‘Help him!’ screamed Amy hysterically. ‘ He’s afraid! He’s going to cry! ’

‘No, he’s not!’ shouted Phœbe. ‘He’s going to stop the pony. Pull harder on the right! That’s it. Brace thy feet. Harder! Pull, Claudie, pull!’

And Claudie pulled.

Never before in his pampered life had he been called upon to act for himself. Every muscle in his body seemed to be strained to the breakingpoint. His arms felt as if they were dragging from their sockets. The world was a flying chaos. From behind him came Amy’s anguished shrieks, and from beside him came that dominant voice, which bade him pull.

After what seemed hours of anguish, the tension lessened suddenly, and he opened his eyes.

The pony had stopped, shaken and trembling, in front of the drug store, and an excited group of people had already assembled. Amy was lifted, sobbing, from the bottom of the cart, and Phœbe was plied with questions.

‘Why did n’t you help him? Why did n’t you stop the pony?'

‘Because I knew he could stop him himself!’ Phœbe cried exultantly. ‘I never touched the lines once. And he never had drove before, had thee, Claudie? And the little old silly on the back seat kept saying he could n’t stop him. I knew he could. Show ’em thy hands, Claudie! All skinned on the inside. But he’s got nerve, and his muscle ’ll grow all right. I’ll bet he’s going to drive the pony home; ain’t thee Claudie?’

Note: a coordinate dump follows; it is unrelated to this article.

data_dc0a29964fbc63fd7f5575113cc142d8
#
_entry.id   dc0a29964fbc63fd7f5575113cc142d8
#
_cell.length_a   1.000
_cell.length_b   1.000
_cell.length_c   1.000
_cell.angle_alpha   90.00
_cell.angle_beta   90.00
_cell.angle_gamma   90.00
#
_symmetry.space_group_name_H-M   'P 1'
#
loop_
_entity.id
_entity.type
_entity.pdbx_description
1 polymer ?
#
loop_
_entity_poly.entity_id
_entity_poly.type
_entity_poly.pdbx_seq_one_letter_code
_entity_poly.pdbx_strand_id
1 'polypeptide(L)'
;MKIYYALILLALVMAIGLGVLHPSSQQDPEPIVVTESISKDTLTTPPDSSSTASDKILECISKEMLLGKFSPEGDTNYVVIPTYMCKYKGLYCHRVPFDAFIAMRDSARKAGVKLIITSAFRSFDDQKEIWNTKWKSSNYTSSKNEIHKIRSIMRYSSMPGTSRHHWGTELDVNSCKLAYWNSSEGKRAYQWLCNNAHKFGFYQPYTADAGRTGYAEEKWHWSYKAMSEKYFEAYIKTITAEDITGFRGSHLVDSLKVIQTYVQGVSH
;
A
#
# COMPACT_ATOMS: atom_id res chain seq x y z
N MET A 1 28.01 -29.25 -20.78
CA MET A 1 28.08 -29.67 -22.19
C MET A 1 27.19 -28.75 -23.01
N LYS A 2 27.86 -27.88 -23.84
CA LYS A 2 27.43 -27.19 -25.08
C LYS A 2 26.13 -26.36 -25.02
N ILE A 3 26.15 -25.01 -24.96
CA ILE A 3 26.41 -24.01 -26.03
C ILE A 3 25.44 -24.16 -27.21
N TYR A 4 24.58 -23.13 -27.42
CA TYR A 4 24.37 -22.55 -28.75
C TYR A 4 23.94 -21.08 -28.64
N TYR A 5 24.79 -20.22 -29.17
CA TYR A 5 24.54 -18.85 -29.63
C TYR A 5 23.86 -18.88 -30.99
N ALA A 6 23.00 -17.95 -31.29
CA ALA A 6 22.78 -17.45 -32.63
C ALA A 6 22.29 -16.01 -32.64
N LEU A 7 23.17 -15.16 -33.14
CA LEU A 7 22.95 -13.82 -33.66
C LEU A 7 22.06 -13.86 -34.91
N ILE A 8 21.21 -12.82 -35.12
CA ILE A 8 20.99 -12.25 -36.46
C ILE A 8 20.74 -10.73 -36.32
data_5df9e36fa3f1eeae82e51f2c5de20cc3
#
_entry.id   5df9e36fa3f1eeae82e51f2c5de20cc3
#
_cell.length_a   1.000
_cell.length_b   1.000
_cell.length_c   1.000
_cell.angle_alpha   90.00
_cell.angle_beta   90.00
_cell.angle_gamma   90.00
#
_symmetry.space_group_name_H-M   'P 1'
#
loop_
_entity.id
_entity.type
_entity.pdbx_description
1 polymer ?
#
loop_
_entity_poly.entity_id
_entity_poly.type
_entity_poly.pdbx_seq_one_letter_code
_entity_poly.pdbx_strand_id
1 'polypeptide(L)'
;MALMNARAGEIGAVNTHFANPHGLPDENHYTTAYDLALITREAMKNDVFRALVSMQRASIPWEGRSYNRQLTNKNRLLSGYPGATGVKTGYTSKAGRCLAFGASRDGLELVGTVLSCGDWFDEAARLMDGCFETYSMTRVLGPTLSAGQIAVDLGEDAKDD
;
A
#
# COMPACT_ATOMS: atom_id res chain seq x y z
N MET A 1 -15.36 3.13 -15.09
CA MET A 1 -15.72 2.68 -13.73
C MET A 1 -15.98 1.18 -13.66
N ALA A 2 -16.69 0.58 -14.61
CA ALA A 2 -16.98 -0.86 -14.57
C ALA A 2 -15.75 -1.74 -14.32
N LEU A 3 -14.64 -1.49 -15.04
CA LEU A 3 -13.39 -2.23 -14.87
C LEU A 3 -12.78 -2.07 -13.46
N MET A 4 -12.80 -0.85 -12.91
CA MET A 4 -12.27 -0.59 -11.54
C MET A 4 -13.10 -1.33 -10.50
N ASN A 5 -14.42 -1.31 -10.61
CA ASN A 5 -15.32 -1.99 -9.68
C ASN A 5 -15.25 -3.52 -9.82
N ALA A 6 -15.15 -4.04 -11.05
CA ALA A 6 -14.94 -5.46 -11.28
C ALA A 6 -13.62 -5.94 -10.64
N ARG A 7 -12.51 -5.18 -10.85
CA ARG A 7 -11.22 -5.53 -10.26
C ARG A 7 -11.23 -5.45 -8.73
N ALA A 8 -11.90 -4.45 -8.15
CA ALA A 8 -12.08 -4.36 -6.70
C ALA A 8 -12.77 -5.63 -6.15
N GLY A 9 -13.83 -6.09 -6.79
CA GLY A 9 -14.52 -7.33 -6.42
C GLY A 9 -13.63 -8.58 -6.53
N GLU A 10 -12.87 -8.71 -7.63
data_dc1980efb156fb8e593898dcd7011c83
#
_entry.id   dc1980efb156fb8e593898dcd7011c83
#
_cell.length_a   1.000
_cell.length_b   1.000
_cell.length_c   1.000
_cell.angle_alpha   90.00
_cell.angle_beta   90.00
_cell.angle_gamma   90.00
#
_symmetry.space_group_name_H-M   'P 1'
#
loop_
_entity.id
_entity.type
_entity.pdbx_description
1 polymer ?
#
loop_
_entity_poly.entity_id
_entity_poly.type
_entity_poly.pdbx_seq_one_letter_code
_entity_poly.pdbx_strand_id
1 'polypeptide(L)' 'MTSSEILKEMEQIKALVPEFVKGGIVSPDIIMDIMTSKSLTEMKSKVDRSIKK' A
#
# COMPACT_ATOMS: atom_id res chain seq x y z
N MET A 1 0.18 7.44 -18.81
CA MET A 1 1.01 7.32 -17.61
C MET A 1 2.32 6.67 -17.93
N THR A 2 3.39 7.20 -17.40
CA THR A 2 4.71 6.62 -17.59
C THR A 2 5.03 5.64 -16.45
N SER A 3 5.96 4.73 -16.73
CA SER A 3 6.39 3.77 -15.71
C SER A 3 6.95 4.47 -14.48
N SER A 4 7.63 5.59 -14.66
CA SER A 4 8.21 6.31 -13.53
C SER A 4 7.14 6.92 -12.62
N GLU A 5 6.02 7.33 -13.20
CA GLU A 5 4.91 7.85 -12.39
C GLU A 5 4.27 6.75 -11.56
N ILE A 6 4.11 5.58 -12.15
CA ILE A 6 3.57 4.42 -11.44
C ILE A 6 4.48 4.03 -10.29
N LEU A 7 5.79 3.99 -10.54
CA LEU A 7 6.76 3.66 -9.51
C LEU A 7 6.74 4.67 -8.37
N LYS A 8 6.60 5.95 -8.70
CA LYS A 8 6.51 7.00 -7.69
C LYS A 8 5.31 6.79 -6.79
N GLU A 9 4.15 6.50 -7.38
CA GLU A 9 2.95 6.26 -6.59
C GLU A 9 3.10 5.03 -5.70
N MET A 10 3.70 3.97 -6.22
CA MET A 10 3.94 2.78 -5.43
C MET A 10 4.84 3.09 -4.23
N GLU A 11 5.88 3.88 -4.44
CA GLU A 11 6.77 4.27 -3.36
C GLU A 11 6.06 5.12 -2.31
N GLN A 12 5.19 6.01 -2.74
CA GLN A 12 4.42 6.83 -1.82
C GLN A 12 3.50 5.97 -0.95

The unwitting hero, still dazed and trembling, gave one look at his hands. Inclination prompted him to follow Amy’s ignominious example and fling himself into the nearest pair of comforting arms. But Phœbe’s words had stirred some latent germ of manhood in him. Swallowing the lump in his throat, he squared his shoulders and said with a touch of bravado: —

‘Sure I’m going to drive him home. I guess this here has learned him he can’t fool with me.’

When they were around the corner, Phœbe laid firm hands on the reins.

‘ I think I '11 drive the rest of the way,’ she announced.

But Claudie’s grip tightened, and an entirely new expression came into his eyes.

‘No, you won’t,’ he said firmly, shaking her hand off his wrist. ‘ It takes a boy to drive this here pony.’

Never before did the turning of a worm produce so surprising an effect. Phœbe noted the square set of his jaw, and the firm grip of his skinned hands on the reins. Then she subsided meekly beside him, and pondered many things in her mind.

That night, when Brother Elhannon and Sister Dosia were raising their voices in a nocturnal duet, their young daughter stood before her small dressing-table, engaged in performing a most worldly rite. In one hand she held a heated piece of carbon pipe, and in the other a wisp of burnt hair. Never did a more ardent devotee make burnt offering, and never did sweeter incense rise to Venus than the acrid smell of those scorched locks.

On each temple the iron had left an arid spot, but in the centre of her forehead lay an unmistakable curl. And as Phœbe looked at herself in the mirror, she tossed her head, ever so slightly, and smiled. On the far-off horizon of her being, a new light was breaking. It was the dawn of femininity in Phœbe!